Tulane Outbreak Daily – September 18, 2020

Featured Headlines

These countries crushed covid-19 — but are now reporting higher infection rates than the U.S. – Washington Post

Israel, Spain and France all fought the novel coronavirus into abatement in the first months of the pandemic with tough measures that won international praise. But the three countries now share a painful distinction: Their infection rates have shot past the United States, even though Americans never got the virus under control.

‘You Need a Test’: CDC Reverses Guidance for Asymptomatic COVID Contacts – Med Page Today

Asymptomatic people who have been exposed to COVID-19 should be tested, the CDC said on Friday, in a reversal of controversial guidance the agency introduced in late August.

Who Will Get a COVID-19 Vaccine First? Access Plans Are Taking Shape – Scientific American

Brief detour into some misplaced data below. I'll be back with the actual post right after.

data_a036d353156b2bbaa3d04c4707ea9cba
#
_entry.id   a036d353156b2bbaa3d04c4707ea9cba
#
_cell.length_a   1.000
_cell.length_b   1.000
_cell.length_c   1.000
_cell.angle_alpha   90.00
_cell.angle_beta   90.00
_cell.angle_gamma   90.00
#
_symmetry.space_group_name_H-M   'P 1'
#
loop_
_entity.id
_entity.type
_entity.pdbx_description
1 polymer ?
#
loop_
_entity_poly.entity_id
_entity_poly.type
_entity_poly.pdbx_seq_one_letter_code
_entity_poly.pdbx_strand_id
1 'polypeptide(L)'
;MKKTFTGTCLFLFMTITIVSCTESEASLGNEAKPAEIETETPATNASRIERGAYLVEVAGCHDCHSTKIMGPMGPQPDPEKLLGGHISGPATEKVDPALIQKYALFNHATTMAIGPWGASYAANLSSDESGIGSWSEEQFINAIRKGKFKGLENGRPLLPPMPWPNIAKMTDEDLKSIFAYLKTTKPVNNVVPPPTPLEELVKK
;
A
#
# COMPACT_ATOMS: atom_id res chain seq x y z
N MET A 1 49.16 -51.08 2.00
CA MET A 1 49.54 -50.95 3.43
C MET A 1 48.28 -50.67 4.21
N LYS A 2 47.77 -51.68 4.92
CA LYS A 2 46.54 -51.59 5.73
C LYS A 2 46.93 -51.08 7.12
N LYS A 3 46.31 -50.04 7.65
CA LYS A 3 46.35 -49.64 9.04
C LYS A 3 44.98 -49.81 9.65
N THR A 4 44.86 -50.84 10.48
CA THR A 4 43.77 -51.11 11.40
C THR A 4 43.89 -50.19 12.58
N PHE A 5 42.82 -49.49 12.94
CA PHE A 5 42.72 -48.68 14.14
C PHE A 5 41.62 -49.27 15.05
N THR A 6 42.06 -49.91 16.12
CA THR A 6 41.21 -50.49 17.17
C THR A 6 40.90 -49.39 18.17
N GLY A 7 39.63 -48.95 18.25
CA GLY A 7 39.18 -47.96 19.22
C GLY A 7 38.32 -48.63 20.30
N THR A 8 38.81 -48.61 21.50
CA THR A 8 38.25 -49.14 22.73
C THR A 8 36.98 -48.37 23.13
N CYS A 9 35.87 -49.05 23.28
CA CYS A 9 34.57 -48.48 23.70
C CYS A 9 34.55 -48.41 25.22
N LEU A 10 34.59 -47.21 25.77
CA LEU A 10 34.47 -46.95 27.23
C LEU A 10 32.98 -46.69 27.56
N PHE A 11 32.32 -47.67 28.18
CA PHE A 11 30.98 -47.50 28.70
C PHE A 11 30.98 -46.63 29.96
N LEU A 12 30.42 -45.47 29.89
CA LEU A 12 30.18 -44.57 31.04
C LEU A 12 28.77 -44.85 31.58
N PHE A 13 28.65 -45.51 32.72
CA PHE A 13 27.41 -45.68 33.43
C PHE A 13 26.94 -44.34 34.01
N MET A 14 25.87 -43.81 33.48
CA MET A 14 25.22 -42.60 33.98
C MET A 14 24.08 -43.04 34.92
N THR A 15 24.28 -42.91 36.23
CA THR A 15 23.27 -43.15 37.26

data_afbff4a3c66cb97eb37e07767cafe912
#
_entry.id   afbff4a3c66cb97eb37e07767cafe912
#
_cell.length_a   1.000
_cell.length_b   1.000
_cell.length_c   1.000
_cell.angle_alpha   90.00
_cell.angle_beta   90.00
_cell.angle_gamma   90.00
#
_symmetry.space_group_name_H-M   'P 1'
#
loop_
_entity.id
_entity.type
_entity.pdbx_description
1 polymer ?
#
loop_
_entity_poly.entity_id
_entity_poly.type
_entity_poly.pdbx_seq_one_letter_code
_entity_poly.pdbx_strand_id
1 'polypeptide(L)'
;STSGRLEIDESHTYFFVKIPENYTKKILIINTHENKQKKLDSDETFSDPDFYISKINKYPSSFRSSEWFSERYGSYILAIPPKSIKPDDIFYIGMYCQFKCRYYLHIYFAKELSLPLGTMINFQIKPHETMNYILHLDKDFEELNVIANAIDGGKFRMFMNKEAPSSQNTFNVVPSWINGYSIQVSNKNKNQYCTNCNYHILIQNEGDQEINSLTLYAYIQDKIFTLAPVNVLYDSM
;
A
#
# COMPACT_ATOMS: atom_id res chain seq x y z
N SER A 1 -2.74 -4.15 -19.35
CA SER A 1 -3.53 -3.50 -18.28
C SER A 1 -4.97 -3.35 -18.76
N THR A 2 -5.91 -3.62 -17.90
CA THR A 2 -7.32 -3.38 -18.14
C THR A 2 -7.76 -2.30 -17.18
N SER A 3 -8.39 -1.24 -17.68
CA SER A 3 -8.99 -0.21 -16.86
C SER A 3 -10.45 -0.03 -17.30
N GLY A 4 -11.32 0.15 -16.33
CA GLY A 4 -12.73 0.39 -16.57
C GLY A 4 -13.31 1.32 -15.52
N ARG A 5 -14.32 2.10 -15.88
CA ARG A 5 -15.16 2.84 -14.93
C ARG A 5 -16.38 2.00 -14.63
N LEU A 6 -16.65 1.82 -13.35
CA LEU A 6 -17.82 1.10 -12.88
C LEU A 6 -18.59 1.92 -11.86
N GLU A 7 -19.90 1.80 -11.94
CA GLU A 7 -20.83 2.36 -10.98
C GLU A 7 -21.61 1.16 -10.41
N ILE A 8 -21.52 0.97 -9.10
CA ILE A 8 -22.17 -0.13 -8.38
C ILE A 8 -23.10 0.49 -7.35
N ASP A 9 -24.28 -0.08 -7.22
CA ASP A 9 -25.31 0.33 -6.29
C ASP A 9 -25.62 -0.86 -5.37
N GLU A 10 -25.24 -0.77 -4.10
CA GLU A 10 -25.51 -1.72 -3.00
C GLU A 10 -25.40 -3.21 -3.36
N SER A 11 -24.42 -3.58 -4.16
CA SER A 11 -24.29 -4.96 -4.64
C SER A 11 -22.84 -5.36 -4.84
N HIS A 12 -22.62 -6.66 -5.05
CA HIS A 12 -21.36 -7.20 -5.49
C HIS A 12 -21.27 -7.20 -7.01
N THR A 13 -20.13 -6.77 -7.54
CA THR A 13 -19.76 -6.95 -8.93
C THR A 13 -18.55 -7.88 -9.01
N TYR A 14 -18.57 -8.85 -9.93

Advisory groups around the world have released guidance to prioritize healthcare workers and those in front-line jobs

How do you ship millions of vaccine doses at minus 112 degrees Fahrenheit? There are many logistical challenges. – New York Times

A number of the leading Covid-19 vaccines under development will need to be kept at temperatures as low as minus 80 degrees Celsius (minus 112 degrees Fahrenheit) from the moment they are bottled to the time they are ready to be injected into patients’ arms.

How could wearing a mask help build immunity to COVID-19? It’s all about the viral dose – The Conversation

While these face coverings may not completely prevent us from getting infected with COVID-19, they probably reduce the number of virus particles we inhale — the “viral dose”. Scientists think a lower viral dose can reduce the severity of the disease we get. Indeed, where universal face masking is implemented, a much higher proportion of new infections with COVID-19 are asymptomatic.

Clinical Considerations

Neurological manifestations of SARS-CoV-2 – a controversy “gone viral” – Oxford Brain Communications